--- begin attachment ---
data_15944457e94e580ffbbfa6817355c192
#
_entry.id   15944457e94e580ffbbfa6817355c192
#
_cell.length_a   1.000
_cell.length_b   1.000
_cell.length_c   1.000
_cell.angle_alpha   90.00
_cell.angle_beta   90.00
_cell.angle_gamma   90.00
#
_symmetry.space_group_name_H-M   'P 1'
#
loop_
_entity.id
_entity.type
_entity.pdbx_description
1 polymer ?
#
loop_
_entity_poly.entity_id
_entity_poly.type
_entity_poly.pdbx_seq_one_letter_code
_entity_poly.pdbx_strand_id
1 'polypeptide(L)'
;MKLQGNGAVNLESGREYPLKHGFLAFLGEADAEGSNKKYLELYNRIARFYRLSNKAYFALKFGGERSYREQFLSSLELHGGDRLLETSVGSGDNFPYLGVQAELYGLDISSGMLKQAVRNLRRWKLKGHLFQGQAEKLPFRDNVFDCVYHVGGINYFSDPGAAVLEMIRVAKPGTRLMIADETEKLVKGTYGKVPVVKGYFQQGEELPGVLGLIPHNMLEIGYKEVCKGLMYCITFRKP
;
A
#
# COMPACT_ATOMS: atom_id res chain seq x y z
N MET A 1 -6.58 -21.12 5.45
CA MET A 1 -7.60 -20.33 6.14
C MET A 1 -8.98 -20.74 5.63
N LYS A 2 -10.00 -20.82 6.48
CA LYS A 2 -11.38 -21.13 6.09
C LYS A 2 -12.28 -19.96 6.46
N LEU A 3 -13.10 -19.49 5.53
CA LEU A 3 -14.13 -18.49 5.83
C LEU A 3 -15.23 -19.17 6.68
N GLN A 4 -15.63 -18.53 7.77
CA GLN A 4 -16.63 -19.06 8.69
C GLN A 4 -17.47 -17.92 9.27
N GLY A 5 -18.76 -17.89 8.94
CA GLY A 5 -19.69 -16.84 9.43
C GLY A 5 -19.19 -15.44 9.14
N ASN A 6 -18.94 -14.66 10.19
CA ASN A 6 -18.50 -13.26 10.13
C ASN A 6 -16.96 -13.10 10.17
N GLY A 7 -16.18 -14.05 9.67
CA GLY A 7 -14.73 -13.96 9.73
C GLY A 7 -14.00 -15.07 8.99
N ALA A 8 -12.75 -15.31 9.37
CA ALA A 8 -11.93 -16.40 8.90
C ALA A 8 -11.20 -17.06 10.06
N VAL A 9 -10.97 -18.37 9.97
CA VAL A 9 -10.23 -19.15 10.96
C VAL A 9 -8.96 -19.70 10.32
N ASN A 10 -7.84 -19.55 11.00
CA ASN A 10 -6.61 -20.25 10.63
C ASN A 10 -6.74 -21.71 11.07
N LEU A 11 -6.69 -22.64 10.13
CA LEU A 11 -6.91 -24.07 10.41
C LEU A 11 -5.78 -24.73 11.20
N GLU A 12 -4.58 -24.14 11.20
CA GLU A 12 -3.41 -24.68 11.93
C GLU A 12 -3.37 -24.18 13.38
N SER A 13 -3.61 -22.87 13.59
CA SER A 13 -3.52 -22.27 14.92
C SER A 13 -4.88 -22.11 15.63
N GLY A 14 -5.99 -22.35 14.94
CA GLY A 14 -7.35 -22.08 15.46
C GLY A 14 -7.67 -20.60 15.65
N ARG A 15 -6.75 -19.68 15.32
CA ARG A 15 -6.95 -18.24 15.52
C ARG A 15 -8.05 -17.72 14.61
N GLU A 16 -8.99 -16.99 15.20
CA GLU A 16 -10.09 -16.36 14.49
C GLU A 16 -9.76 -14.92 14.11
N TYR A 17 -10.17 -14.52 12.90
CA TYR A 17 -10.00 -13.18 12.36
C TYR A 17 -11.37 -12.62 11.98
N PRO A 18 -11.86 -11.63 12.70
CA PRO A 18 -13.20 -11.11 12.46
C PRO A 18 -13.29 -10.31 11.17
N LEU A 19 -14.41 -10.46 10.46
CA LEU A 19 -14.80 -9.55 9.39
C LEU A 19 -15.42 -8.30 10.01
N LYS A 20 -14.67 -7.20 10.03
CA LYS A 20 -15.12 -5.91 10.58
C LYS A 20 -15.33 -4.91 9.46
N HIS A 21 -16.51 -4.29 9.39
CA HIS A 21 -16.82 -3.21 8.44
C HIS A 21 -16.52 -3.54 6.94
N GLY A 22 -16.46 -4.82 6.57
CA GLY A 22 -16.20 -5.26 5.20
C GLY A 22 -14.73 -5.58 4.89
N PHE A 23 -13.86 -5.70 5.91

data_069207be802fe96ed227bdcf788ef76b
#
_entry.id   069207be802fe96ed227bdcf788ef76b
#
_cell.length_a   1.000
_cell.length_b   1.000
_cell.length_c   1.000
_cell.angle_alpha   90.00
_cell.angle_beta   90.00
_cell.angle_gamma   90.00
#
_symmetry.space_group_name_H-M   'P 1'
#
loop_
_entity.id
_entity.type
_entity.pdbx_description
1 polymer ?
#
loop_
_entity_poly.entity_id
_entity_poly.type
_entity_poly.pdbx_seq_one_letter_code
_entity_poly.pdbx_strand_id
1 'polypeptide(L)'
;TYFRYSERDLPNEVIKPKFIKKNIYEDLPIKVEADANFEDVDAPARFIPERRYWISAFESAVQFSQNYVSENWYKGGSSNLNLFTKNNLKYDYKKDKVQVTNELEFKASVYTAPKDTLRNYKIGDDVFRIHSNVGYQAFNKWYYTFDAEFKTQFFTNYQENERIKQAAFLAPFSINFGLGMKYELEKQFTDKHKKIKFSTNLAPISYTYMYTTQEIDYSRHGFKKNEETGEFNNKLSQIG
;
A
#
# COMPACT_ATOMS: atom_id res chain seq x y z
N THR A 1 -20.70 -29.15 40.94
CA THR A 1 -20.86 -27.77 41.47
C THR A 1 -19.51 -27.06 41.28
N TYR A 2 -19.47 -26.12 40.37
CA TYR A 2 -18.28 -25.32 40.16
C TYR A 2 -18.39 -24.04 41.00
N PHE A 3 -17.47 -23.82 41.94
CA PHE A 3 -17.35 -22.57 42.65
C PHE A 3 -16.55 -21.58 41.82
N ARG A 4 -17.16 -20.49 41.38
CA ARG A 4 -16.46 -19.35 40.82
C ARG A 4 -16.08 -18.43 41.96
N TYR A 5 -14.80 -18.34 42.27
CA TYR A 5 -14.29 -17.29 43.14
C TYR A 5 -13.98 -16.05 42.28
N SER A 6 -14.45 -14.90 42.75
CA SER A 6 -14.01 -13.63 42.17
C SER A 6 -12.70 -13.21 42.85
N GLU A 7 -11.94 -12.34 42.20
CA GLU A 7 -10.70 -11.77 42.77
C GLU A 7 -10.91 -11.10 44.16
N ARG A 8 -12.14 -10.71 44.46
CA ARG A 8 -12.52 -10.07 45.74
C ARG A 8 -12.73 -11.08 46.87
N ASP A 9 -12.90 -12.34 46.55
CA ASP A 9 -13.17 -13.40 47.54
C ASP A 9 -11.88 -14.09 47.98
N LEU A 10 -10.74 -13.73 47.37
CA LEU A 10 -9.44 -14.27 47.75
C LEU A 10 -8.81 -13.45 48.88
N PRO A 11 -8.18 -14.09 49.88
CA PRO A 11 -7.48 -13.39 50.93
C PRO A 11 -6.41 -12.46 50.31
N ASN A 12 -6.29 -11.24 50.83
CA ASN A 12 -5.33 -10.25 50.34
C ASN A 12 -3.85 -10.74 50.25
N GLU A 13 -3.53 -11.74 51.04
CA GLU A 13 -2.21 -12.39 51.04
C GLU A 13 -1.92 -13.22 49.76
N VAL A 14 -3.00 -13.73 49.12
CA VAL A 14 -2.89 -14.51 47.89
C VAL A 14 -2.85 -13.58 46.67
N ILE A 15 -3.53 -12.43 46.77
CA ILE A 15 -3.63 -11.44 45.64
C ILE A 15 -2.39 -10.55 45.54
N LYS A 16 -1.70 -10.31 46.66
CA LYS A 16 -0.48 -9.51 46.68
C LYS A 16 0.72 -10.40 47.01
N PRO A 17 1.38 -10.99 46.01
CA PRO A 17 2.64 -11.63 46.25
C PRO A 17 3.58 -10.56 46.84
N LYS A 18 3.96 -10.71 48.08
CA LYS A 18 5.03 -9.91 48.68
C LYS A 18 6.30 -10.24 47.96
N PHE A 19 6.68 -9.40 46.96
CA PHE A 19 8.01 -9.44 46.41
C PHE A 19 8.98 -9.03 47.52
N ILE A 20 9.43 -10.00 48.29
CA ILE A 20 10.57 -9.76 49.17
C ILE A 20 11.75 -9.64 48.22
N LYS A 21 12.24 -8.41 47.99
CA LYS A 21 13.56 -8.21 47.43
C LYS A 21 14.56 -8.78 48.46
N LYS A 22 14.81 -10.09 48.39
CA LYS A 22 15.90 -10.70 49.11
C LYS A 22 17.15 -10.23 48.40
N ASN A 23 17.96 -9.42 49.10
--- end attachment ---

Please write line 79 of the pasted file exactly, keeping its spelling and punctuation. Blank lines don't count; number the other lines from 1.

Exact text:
N TYR A 17 -10.17 -14.52 12.90